Easing the itch of mosquito bites
7/12/2018 by Dr. Summer Allen
There are millions of mosquitoes swarming this summer, sucking blood and leaving itchy, red bumps on the skin. Mosquitoes are pesky parasites that leave bites that can be unbearably itchy. So what's the best way to cope with this summertime nuisance?
The best way to keep mosquito bites to a minimum is to:
- Use repellent sprays or wipes containing DEET, picardin or oil of lemon eucalyptus, a plant-based option
- Avoid outdoor activities between dusk and dawn when skeeters are most active
- Repair any tears in window and door screens and camping gear
- Use mosquito netting over strollers and cribs or when sleeping outdoors
If you do get a bite, why does it itch? Mosquitoes deposit saliva in our skin when they bite us. Out bodies react to the saliva, causing a bump, which usually clears up on its own in a few days, but can cause unbearable itching in the meantime.
Some of the tried-and-true home remedies for treating mosquito bites work well to calm down bites, including calamine lotion, over-the-counter hydrocortisone cream and even a cold compress.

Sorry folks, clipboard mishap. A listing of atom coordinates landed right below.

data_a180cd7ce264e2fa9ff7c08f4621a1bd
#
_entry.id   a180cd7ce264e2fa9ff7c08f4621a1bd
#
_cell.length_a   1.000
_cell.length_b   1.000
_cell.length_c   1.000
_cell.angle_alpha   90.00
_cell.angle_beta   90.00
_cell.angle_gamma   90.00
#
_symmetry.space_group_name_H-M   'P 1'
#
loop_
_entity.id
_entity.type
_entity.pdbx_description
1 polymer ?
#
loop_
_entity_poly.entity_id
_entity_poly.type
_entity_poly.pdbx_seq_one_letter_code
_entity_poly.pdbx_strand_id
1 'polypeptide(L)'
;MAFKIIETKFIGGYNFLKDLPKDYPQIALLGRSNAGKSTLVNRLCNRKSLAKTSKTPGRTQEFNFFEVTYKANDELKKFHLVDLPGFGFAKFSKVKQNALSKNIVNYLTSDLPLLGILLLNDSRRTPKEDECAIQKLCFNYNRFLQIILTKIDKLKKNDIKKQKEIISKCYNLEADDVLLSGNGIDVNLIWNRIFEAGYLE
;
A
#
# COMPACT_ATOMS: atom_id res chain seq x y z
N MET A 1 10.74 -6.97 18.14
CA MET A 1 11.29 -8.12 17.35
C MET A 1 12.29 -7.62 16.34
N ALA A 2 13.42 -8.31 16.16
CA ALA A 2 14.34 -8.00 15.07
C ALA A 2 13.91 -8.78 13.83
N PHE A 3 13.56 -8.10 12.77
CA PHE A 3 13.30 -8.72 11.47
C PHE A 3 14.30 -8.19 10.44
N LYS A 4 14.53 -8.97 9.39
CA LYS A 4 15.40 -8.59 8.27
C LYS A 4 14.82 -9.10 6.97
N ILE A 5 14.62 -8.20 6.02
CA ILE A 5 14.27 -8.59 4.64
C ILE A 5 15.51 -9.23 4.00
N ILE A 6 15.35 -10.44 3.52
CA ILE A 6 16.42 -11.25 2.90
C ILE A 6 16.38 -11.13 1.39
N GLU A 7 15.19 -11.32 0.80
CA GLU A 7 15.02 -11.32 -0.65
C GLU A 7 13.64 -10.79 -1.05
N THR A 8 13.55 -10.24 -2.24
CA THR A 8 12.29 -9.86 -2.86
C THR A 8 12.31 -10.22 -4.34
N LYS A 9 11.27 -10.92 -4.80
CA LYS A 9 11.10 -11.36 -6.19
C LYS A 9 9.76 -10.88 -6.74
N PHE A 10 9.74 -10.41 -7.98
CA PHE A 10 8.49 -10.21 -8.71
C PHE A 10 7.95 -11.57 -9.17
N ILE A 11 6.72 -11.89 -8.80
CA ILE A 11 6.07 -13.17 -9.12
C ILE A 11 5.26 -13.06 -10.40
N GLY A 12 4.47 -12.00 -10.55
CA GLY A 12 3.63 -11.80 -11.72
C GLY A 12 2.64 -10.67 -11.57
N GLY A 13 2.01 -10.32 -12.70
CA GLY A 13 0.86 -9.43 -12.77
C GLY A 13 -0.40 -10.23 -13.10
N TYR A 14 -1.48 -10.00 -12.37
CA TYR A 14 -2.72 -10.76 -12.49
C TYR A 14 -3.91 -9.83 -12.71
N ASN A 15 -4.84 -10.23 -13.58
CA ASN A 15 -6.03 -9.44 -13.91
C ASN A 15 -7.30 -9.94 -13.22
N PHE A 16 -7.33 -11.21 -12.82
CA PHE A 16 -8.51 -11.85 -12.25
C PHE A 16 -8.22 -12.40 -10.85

These remedies sooth and quiet the intense burning and inflammation we feel in our skin. But while it's not always easy, it's also important to not scratch them. Why? If we scratch bites hard enough, it can break the skin. Then there's a chance of developing a bacterial infection.
Although using insect repellent and other prevention tips can reduce your chances of being bit, getting at least one skeeter bite this summer is almost inevitable. When you do, let time and home remedies work their magic. And don't scratch!
Learn more about mosquito bites or watch this short video featuring Dr. Summer Allen.
Dr. Summer Allen is a primary care physician in Employee and Community Health's (ECH) Department of Family Medicine. She also serves as medical director of Patient Experience for the Mayo Clinic Health System, Southeast Minnesota region. Her practice covers the full spectrum of family medicine with an obstetrical practice that focuses on patient education and women's health. Her research interests include understanding how to engage patients, improve their experience and health care delivery innovation. Dr. Allen is involved in the Knowledge Education Research (KER) unit at Mayo Clinic to better understand the impact of minimally disruptive medicine and shared decision making in practice.